That's what this video is all about. Here's Cornyn taking off his coat
on some stretch of the border in the Rio Grande Valley, in Cameron
County presmumably, with some Hispanic representative of the
International Boundary and Water Commission (IBWC) and the Hispanic
Cameron County judge, surrounded by an all-Anglo cast of federal
employees and staff, playing to the camera of the Rio Grande Guardian,
and shamelessly it appears pitching for the Mexican vote in Tejas.
Guess what? It's the unscripted and silent sub-text of the video. This
is pure campaign stuff. Genius? Not quite.

Cornyn is one of the leading promoters of a WALL not a FENCE on the
Tejas-Mexico border and the rest of the línea for that matter all the
way to Tijuana and San Isidro. Cornyn's not interested in compromise.


The people of the frontera, on both sides of it, all feel strongly that
there should be no wall, period. No fence, period. That's how GOD
intended it, NATURE designed it, and that's the way it's been since time
began. And this is far and away the sentiment too of the US Latino
population which at more than 45 million and more than 15 percent of the
nation's population, has an opinion that counts, regardless of what the
Republican party and John Cornyn think and do.

It is the right-wing that's synonymous with the Republican party and
the weak-willed liberal Democrats who play to the elections ahead on
this issue at the expense of the tens of millions of people who live on
either side of the US-Mexico border. Hillary Clinton and Barack Obama
both voted in the Senate for the construction of the WALL. They have no
shame on the issue either. Yet they too seek the Latino vote.

But it is national politicians like Cornyn and Kay Bailey Hutchison,
both Republican senators of Texas, who have pushed the idea of the WALL
to its present stage. The WALL is being built. They cannot hide from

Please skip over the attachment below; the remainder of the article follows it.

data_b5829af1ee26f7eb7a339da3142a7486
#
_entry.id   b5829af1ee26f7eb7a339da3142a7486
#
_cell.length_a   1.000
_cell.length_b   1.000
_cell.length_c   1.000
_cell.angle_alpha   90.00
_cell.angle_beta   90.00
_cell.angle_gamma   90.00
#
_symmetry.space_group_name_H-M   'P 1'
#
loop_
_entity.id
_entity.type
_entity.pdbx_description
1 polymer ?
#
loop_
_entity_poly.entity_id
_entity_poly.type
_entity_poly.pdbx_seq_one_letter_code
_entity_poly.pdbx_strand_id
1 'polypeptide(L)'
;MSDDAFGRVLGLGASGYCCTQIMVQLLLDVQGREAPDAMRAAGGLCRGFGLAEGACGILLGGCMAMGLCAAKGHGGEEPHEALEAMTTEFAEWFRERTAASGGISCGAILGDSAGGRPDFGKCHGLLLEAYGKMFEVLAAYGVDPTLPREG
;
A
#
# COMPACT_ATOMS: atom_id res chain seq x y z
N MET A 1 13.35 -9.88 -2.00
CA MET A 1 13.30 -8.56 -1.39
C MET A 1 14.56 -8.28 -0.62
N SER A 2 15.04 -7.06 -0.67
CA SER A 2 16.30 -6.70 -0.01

this responsibility. They both got quite emotional in their promotion
of the WALL during their interventions in the well of the Senate. They
both lost a historic opportunity as the senators from a border state to
stop the WALL. They failed in this utterly. Trying to parse the
reality of the tragedy by calling it a FENCE instead of a WALL, as some
are doing, is utter nonsense. Same difference.

For those who do not understand what's intended as the difference
between the two terms, is that the FENCE is supposed to be somehow less
than the WALL. Less WALL, it becomes a FENCE; more FENCE, it becomes a
WALL. It's a tautology. It doesn't really matter what they call it, a
WALL is a WALL.

Cornyn and Hutchison have both dismissed the sentiments and opinions of
the 40 percent of Texas's population and electorate that is comprised of
the Mexican and Latino community. To them our voice collectively and
otherwise does not matter. It doesn't count. It doesn't get them
elected in the end. As they lose the sixty to seventy percent majority
of the voters who are white who have elected them until now, they and
those candidates like them will lose the opportunity to routinely win
elections. They will have to re-negotiate their political lives with
the previously dismissible Latino community of voters. The days of
courting but then not delivering on the Chicano/Latino agenda by
politicians such as these are numbered. And they know it too.

I have not heard what Rick Noriega's position is on the WALL, but I
expect he is opposed to it.

Roberto R. Calderón
Historia Chicana